Soon after arriving in Kenya he is on a roller coaster ride of highs and lows, from lounging on the beach with Cara to being thrown into solitary confinement in prison for drug trafficking and threatened with having his fingers cut off. When Fieldhead arrives to get him out of prison, he is alienated from Cara who slept with her diving instructor, is suspecting his tutor of some nefarious scheme, and has paranoiac suspicions about the uses of the device to control the minds of citizens by coercive bureaucracies.

As Part Two of the book begins, Ben has barely escaped with his life and hands intact from Kenya and now he plots his vengeance against Fieldhead and Cara who betrayed him, used him, and basically lied to him in order to get him to make some interesting recordings for this scientific project. How could they spend so much money on a project like this? — This thought troubles Ben who begins his own research project into uncovering the layers of deceit which become like a Gordian knot to untangle.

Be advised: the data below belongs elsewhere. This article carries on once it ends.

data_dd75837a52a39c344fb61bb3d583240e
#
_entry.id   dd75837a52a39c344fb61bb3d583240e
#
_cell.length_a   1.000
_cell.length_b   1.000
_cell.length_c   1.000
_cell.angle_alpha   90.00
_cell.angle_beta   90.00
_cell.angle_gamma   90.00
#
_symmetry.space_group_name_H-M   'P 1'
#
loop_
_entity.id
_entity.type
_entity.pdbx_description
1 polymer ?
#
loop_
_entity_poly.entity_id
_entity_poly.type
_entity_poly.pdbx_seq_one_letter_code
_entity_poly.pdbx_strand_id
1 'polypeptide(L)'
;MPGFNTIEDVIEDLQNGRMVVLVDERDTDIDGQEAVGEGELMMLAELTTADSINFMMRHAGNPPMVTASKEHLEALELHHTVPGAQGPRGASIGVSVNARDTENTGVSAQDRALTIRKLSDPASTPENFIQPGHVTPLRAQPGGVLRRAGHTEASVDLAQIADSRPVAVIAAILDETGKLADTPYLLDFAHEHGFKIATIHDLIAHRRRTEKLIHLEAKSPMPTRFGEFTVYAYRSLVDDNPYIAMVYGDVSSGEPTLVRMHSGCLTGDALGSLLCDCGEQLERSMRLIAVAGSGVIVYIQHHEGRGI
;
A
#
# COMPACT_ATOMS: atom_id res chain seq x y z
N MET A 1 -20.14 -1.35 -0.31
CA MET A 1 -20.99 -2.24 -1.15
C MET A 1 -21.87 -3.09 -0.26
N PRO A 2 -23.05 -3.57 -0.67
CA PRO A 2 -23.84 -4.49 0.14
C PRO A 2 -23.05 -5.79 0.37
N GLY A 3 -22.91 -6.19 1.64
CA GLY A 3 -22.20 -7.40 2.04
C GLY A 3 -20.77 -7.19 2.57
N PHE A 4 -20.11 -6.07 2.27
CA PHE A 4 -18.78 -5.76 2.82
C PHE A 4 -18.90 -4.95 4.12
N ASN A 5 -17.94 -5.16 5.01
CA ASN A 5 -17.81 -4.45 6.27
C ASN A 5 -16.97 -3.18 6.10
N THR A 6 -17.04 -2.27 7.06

With each chapter more and more of Ben's friends seem to be involved in this plot, Piers, Jennifer, Sammy (his brother), and so on. In the midst of rampant paranoia Ben presses on to find the truth in a world where everything seems to be a game in which he can only learn the rules by playing. Along the way he gets invited by Fieldhead to play an interesting game of tennis using a unique set of rules, quite a relief for Ben from playing games without knowing what the rules were. Since this game of tennis is scored depending on moves of cooperation and defection, it can be seen as an application of the Prisoner's Dilemma to tennis. Keeping score, as Fieldhead does while leading a discussion with Ben, seems to be a rather incredible feat on his part.